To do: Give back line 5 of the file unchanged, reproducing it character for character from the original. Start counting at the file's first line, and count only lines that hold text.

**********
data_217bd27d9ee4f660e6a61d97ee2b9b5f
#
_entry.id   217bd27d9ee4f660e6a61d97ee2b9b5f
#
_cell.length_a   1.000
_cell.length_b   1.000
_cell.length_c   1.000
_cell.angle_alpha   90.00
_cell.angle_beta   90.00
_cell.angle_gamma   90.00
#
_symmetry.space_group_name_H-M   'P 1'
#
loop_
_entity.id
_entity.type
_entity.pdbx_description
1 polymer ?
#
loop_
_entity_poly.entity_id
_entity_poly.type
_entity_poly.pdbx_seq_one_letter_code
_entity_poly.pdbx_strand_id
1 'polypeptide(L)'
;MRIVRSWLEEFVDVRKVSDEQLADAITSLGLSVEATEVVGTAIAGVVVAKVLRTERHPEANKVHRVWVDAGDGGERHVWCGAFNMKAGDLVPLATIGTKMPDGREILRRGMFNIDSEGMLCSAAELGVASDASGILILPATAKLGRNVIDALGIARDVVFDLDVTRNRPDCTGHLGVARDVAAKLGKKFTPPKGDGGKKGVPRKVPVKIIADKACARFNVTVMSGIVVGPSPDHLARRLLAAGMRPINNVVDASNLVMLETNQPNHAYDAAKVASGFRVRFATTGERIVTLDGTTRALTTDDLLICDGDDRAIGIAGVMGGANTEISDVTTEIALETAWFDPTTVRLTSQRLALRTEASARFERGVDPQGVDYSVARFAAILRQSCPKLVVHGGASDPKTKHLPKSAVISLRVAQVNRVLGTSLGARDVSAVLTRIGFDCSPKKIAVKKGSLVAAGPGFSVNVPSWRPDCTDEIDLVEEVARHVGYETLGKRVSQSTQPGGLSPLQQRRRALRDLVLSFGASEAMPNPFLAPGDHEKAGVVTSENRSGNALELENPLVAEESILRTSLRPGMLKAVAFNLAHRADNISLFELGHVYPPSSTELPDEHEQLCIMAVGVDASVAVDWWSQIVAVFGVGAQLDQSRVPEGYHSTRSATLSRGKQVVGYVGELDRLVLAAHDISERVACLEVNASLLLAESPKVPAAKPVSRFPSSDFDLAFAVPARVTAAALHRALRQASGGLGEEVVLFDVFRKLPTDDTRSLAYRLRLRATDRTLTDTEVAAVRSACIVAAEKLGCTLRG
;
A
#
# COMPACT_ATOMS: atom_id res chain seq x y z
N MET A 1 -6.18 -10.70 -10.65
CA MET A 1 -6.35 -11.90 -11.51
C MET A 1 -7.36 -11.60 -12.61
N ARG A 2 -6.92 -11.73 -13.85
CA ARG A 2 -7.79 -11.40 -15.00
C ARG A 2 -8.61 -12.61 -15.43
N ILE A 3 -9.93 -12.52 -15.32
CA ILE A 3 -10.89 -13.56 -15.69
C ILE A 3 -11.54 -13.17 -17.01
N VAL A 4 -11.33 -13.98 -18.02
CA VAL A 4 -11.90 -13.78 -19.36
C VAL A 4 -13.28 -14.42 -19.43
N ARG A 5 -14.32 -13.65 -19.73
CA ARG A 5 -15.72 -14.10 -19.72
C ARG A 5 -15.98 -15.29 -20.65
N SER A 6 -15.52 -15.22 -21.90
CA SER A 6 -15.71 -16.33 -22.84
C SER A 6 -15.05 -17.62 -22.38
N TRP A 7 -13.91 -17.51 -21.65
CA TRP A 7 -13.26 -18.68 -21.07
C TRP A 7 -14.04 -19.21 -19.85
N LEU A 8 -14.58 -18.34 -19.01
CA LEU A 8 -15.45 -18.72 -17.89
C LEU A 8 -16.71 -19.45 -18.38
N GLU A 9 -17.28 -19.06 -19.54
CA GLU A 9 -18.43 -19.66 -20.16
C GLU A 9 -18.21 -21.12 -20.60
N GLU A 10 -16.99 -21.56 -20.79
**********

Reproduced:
_cell.length_a   1.000